[7] The religion clauses of state constitutions and that of the First Amendment of the Federal Constitution, created between 1776 and 1791, encompassed both a political and theological ideology.16  Together they reflected both the dictates of religious believers in the early years of the American republic and the viewpoints of their political leaders.17  They demonstrated a conception, as espoused by John Adams, that the law is rooted in a common religious tradition.18

[8] As an example of this combined ideology, in developing their political and religious systems, in what was then the New England portion of the English colony, the Puritan’s ministers and magistrates united in casting out dissenters, implementing church attendance, confining electoral rights solely to members of the community church, and sustaining churches through taxation.19   Contrary to a general misconception, however, the Puritans also made lasting contributions to America’s tradition of religious liberty by disapproving of an ecclesiastical judiciary, and by cautiously differentiating between civil and religious control.20

[9] For approximately four generations, the Puritans experienced an unmitigated independence to carry out their political and religious experiments.21  The English royal charters that first established the New England colonies bestowed upon the Puritans, broad discretion to envision and develop their ideal polity and theology.22  The charters decreed neither a religious nor a royalist establishment.23  The charters granted the New England colonists the freedom to propose and practice their own theological beliefs, given that they "wynn and incite the Natives of Country, to the Knowledg and Obedience of. . .the Christian Fayth."24  The colonists were generally free to form their own political and legal frameworks, provided that they "be not contrarie or repugnant to the Lawes [and] Statutes of...England."25  They were given control over the migration of believers, such as themselves, to the colony, provided that "none of the saide Persons be...restrayned" by the Crown and "[t]hat every [one] of them shalbe free and quitt from all taxes."26

[10] At the same time that the religious and political turbulence of seventeenth-century England induced the Puritan migration to the New World, it also influenced dissidents to view America as a place for effectuating experiments founded on religious freedom.  Similar to the Puritans, the evangelicals who settled in the colonies, including Rhode Island, Pennsylvania, and New Jersey, fostered a theological theory of religious liberties and rights.27  They correspondingly encouraged the separation of church and state – the creation of a "wall of Separation between the Garden of the Church and the Wilderness of the world."28  However, they went farther than the Puritans in their understanding of institutional and individual religious rights and in their arguments for a greater separation between the institutions of church and state.29  The evangelicals attempted to defend the liberty of conscience of every individual and the license of association of each religious group.30  Unlike the Puritans, the evangelicals inhibited the legal establishments of religion, as well as all blends of politics and theology.31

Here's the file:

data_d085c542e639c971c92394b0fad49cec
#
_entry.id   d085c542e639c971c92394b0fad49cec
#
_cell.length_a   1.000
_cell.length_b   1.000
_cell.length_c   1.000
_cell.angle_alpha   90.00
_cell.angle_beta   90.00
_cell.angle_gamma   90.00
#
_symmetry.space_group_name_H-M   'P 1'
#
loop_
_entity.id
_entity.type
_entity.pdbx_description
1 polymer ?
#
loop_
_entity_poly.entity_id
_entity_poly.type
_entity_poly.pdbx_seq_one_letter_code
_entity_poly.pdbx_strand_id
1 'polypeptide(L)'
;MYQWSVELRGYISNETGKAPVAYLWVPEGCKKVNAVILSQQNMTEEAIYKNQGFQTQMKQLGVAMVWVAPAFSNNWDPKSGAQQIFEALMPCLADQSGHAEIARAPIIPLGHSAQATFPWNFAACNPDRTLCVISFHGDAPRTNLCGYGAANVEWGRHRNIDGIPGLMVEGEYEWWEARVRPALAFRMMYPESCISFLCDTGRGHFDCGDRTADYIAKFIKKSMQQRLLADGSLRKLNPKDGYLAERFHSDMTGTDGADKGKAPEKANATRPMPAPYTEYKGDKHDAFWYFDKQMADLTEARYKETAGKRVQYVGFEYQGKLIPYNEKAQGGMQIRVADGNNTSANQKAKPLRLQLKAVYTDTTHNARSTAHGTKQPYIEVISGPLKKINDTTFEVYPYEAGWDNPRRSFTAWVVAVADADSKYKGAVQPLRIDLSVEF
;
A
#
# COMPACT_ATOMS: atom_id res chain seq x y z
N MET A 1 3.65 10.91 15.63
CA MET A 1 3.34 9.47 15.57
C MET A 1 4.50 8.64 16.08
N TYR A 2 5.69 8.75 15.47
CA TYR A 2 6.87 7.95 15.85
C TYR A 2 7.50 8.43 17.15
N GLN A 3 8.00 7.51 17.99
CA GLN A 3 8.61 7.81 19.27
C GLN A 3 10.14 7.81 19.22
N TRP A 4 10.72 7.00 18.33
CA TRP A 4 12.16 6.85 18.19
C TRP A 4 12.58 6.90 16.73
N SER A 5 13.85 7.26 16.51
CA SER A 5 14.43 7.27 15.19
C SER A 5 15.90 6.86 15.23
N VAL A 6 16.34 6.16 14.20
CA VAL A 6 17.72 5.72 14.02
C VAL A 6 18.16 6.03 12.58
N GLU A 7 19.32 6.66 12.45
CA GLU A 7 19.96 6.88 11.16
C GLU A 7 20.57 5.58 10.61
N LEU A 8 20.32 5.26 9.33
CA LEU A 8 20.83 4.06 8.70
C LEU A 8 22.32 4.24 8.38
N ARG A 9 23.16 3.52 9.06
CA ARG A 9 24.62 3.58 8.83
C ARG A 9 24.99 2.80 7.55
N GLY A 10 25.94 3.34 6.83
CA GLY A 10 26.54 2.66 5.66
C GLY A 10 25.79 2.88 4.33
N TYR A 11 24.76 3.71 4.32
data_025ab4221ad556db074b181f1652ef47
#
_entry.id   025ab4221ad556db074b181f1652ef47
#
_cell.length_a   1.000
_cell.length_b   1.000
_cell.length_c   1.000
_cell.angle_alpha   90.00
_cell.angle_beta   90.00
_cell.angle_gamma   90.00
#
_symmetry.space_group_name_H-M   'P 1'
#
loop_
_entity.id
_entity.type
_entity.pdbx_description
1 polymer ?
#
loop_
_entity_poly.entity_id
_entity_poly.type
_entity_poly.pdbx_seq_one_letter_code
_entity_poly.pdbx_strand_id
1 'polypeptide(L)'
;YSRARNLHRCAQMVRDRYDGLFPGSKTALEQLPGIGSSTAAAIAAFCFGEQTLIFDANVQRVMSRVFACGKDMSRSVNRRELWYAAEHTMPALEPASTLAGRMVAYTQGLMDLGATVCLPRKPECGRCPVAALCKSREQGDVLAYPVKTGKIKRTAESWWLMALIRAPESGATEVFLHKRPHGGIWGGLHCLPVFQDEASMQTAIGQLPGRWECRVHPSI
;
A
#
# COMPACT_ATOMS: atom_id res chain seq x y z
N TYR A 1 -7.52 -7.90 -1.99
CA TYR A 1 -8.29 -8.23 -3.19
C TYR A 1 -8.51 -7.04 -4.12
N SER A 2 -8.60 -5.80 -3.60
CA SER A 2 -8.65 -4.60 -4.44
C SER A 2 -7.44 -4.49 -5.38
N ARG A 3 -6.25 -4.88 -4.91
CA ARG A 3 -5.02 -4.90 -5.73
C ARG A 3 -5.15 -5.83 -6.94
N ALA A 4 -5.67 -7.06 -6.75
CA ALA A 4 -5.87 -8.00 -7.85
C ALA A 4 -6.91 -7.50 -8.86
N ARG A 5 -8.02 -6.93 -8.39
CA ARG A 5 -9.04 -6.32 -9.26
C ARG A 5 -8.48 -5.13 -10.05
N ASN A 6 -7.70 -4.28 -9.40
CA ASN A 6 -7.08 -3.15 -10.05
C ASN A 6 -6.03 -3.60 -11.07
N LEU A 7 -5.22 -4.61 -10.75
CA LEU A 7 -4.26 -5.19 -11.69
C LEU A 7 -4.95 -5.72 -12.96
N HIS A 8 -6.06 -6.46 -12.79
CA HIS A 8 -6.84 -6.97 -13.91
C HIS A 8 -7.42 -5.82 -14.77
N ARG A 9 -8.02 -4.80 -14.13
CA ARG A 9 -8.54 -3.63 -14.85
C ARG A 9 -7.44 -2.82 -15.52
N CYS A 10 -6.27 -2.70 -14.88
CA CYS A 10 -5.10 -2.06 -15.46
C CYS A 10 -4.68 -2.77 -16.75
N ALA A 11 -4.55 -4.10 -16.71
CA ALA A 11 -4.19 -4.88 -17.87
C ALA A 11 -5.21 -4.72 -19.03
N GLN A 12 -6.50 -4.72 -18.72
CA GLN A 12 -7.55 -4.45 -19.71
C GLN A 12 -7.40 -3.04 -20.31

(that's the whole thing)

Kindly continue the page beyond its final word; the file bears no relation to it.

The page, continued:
[11] Furthermore, in the half-century prior to and including the American Revolution, other English colonies, such as Pennsylvania, New Jersey, New York, and Delaware, afforded broad-minded religious freedom.32  In New Jersey and New York, each had formal religious establishments, but because of the variety of religious assemblies in each colony, de facto religious liberty flourished.33  Similarly, the southern colonies also began to effectuate greater religious freedom.34  The religious establishments in the Carolinas and Georgia, however, continued to preserve Anglicanism.35

2. Religious Liberty, Revolution, and a New Nation

[12] The ideologies that forged the attitudes of the colonies on the eve of the American Revolution encompassed the perception of inalienable rights, the significance of a written constitution, the preeminence of natural law, Puritan covenant theology, and the existence of a government by popular consent.36  For instance, although it did not dilate upon the substance of religious freedom,37 the Declaration of Independence predicated theistic assumptions.38  These assumptions included four testimonials to a Deity: "nature’s God" and "Creator" in the first two paragraphs, and "Supreme Judge of the world" and "Divine Providence" in the closing paragraph.39  Moreover, the document’s most recognizable words reveals its theistic supposition.  "We hold these truths to be self-evident: that all men are created equal; that they are endowed, by their Creator, with certain unalienable rights; that among these are life, liberty, and the pursuit of happiness."40

[13] In addition, in the decade after achieving independence, the Continental Congress authorized legislative and military chaplains, provided for the importation of Bibles, and declared days of thanksgiving, prayer, and fasting.41  The Articles of Confederation, which functioned as the country’s foundational law before the adoption of the Constitution, alluded to the "Great Governor of the world" in article XIII and furnished the example for federal noninterference in state religious concerns.42  Furthermore, according to the preamble of the Northwest Ordinance of 1787, which created a republican form of government and a bill of rights for the Northwest Territory, the bill of rights were proclaimed to spread fundamental principles of civil and religious liberty.43  These principles form the basis upon which the laws and constitutions of these republics were erected.44  The Founders identified the impact of religion to the republic when they proclaimed in article III: "Religion, morality, and knowledge being necessary to good government and the happiness of mankind, schools and the means of education shall forever be encouraged."45